No! Don’t look at the meme behind the cartoon!

I’d hate for a new reader to think that this blog was all-abortion all the time (that’s just a current Parliamentary issue of the moment). I do actually have other political and personal concerns.

I had difficulty writing about the whole cartoon riots situation, because I’ve been too appalled at my children’s fear that someone in Australia would publish the cartoons and then we’d have arsonist riots here, which is an idea they picked up from school somehow. The Cronulla riots and payback vandalism last December don’t make that fear any easier to dispel.

I have however engaged on the subject on some discussion lists I belong to, and I’ve found it disturbing because a lot of people from whom I’ve been taking a contrary stance are clever people whose opinions I respect, and yet I find them at differing degrees of odds with me regarding a lot of the Western response to the initial provocation by the Danish newspaper and also what’s happening now. Some disjointed excerpts from my posts in other forums below:

Most of Islam is not issuing death threats, or even shaking fists. But a lot of people in countries where Muslims are not doing either seem bent and determined on “showing ’em” that by damn we’ll look at pictures of Mohammed in our newspapers if we want to (so there!), and why can’t you towelheads be better-mannered?
Blame the religious leadership in those theocracies for being cynically jingoistic about exploiting their faith for the sake of politics, sure. But getting huffy about these particular death threats seems a tad disingenuous – the mullahs and imams in Syria and Iran will issue death threats at the drop of a hat, and Muslims in other countries have no control over that. I’m sure most Christians in the USA would like Pat Robertson and Jerry Falwell to shut the fuck up too.


I believe that a fundamental part of this new event has been ignored: the question of whether it’s fair to allow a religion to make requirements of non-believers.

Actually, I think that’s the right-wing talking point they want us all to concentrate on to the exclusion of the question of common courtesy. Pretending that slaughtering a calf in the front yard across from the Hindu neighbours is a reasonable act of free expression rings hollow when one has trucked it in especially from the slaughterhouse yard in the next town after buying butcher-cuts from the supermarket for the last 20 years.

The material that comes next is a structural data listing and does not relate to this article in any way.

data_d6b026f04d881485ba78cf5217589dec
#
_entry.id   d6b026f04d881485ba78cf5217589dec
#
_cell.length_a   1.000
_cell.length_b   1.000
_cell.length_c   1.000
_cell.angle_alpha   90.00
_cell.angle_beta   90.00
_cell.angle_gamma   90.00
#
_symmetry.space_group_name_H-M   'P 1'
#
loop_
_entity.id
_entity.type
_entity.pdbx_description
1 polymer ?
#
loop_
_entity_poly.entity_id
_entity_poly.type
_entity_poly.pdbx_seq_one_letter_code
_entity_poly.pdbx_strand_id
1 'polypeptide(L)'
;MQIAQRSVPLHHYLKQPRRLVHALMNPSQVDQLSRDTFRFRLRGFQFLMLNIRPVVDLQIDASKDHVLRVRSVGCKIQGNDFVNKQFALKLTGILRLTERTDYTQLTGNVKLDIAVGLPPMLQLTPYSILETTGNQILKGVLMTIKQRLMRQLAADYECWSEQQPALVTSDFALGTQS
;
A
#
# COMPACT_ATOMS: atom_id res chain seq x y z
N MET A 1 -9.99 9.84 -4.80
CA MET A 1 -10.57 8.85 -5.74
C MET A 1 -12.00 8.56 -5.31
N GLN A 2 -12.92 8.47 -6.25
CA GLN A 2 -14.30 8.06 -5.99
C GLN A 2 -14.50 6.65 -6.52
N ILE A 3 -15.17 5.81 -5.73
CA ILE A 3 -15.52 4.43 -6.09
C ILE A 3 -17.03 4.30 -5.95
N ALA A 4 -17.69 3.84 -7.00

More substantive matters of restricted personal choice are simply not at issue here, and when and if they are is the time to address them.


Simple courtesy means that I don’t abuse the hypothetical Muslim man down the street because his wife and daughter wear simple headscarf hijab. But human rights principles mean that if the daughter comes knocking on my door asking me to call the police to stop her father forcing her into an arranged marriage, you bet I’m going to protect her against any of her father’s demands to send her back to him. There’s no slippery slope from courtesy to some religious beliefs to capitulation to all of them.

The agenda on both sides of this represents publishing these pictures as much more than it actually is. The West’s free-speechers say it’s a bulwark against some nebulous but allegedly inevitable escalation in Muslim demands that non-Muslims restrict their lives in ways that the West will not stand, and in Islam the rabble-rousers say that it’s the ramparts for a full out assault on the freedom of Muslims to worship at all.

I’d rather look at the men behind the curtain at how and why these two contrasting agendas seem to be deliberately pushing into a positive feedback cycle, because I’m noticing that if we the people of either West or Islam fully buy into the fear-mongers’ agenda it’s going to be that much easier to sell restricting our freedoms in the name of safety to us.


I’m not unaware or making light of fears that extremist Islamists want us all to live under Sha’ria law: some of the countries that are now theocratic fundamentalist states were once moderate and secular, so to fail to guard against theocrats taking power here would be foolish. Especially in light of their stance against any form of equal rights for women.

I just don’t think it’s as large a threat as some of the demagogues want me to think it is. At this point in time I’m much more afraid of the would-be-autocrats in my own democratically elected government, mostly made up of White Christian men, than I am afraid of Muslim immigrants in general.

Categories: culture wars, ethics & philosophy, media, Politics, religion

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